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Chinese learn more about African Film and TV

Editor: Li Kun 丨CCTV.com

12-28-2015 17:46 BJT

By Miroslav Atanasov, Ph.D., Renmin University of China
   
Literature and visual arts are an inspiration to the human soul and windows to the world. They are some of the best ways for a culture to get to know another. In the age of globalization and sophisticated technology, visual art is a useful tool for cross-cultural exploration.

 

With a tremendous increase in exchanges between China and African countries, the need has arisen for greater mutual understanding to reduce stereotypes. 

Accordingly, on December 11, Zhejiang Normal University (ZNU) in Jinhua, Zhejiang Province opened a center for research in African Film and TV.

The center's director, Liu Hongwu, said, "Chinese people's understanding of Africa is still limited, and many Africans often equate China to nothing more than food and martial arts."
   
ZNU had launched African studies in the early 1990s. In 1998, it witnessed the opening of the Center for African Studies at Peking University in Beijing.

The university has recently opened a new Film and TV Research Center that will make important contributions to the China-Africa cross-cultural communication field. The Chinese media are already present in Africa.

CCTV studios in Nairobi, Kenya bring African news from an African perspective to international audiences. In 2011 and 2013, TV stations in Kenya and Tanzania aired a Chinese TV family comedy series, which gained popularity with locals.

Starting from September, local audiences in Kenya, Tanzania, and South Africa will be given access to 30 Chinese TV series and movies through the Star Times – a leading Chinese-run channel in Sub-Saharan Africa.

Not many Chinese are familiar with the wealth of African literature, history, lifestyle, art, and film. Therefore, it would be helpful for Chinese audiences to watch more African films.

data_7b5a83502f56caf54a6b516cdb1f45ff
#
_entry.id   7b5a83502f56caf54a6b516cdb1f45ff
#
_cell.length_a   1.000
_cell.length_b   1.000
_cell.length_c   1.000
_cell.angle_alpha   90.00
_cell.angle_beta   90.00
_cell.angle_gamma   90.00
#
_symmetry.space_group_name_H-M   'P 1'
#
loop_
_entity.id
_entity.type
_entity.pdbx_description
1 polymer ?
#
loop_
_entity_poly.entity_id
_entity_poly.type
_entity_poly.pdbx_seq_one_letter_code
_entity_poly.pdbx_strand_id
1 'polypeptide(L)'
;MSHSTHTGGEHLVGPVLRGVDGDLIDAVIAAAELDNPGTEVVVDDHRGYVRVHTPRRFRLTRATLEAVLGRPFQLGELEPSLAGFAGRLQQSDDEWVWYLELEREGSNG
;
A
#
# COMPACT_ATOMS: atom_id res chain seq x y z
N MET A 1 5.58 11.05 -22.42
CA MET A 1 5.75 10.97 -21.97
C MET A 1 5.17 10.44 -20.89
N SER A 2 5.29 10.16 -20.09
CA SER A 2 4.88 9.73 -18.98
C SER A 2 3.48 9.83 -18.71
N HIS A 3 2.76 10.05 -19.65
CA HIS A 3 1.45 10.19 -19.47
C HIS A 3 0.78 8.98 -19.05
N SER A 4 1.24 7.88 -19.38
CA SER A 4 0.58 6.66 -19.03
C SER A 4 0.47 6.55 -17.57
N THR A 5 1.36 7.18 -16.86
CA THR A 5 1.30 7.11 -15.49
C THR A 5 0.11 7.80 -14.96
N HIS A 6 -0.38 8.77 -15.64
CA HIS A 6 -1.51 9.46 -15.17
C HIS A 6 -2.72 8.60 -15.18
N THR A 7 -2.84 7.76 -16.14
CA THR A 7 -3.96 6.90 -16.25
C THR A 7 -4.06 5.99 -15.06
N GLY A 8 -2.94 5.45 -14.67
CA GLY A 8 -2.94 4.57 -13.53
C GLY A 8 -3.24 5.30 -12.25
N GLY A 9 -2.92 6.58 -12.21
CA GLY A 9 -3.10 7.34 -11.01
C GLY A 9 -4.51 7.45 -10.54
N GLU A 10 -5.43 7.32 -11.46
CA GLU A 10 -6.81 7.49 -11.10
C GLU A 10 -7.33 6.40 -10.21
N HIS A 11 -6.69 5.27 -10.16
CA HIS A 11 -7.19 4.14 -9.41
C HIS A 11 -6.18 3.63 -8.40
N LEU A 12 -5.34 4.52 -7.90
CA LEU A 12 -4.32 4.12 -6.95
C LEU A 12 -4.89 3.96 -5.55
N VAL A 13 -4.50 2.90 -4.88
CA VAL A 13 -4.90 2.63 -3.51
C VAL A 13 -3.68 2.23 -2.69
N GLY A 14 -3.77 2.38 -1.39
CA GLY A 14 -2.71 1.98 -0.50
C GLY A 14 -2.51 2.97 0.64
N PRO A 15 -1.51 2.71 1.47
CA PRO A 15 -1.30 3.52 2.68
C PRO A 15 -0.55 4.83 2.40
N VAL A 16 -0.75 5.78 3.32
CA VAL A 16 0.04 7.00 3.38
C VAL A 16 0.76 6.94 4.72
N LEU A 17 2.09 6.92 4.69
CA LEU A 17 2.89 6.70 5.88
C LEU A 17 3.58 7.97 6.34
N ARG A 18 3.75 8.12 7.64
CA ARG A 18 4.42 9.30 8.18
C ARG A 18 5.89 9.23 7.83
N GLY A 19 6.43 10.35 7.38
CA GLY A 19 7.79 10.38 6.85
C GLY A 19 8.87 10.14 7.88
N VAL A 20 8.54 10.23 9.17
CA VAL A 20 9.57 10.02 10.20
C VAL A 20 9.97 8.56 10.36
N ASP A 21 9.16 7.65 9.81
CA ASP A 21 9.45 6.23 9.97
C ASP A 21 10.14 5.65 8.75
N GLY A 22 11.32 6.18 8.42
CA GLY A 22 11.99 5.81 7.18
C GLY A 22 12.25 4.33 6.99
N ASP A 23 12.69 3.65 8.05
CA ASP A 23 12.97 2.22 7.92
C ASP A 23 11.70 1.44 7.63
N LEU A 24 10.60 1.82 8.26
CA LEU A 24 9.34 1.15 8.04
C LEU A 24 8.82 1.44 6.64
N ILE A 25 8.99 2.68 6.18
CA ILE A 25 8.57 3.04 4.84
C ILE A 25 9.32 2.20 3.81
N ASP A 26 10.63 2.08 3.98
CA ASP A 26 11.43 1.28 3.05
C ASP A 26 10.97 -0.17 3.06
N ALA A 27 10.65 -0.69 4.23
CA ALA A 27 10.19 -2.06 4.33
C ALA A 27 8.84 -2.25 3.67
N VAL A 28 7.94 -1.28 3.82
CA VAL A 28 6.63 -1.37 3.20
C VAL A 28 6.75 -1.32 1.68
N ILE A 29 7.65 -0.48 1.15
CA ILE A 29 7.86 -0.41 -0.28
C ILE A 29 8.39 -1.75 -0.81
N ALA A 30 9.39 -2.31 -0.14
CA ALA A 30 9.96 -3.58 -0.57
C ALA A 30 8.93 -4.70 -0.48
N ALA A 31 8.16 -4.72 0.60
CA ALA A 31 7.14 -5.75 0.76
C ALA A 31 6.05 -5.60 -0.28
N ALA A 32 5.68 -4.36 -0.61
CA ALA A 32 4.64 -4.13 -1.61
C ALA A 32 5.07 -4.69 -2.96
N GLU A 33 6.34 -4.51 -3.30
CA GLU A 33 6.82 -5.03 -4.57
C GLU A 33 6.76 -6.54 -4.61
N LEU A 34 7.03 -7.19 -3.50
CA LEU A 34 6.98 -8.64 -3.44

They are often long, but the present realities of African life can be depicted in an effective and entertaining manner. Nollywood (Nigerian film industry) comes second in the world in the number of movies produced, after Bollywood, India.    

During colonialism African films were primarily produced by colonial powers to serve their exploitation agenda and did not give Africans their own voice.  Hence, those films claimed African culture had begun with the arrival of the white man, but that's clearly is not the case. 

African cinema has progressed during post-colonial years and attempts to represent the heartbeat of the continent. Its current focus is on social and political themes rather than commercial interests. It explores the deep cultural conflicts between the traditional past and modern times.

It is considered part of the so-called Third Cinema – a movement in film-making, which started in Latin America half a century ago, that rejects the commercial Hollywood approach, and promotes social justice and revolutionary ideas.

African filmmakers believe their task is to express communal experiences. The patterns of African oral literature often recur in their films. Such methods make African films a joy to watch.
 

( The opinions expressed here do not necessarily reflect the opinions of Panview or CCTV.com. )

 

 

Panview offers a new window of understanding the world as well as China through the views, opinions, and analysis of experts. We also welcome outside submissions, so feel free to send in your own editorials to "globalopinion@vip.cntv.cn" for consideration.

Panview offers an alternative angle on China and the rest of the world through the analyses and opinions of experts. We also welcome outside submissions, so feel free to send in your own editorials to "globalopinion@vip.cntv.cn" for consideration.

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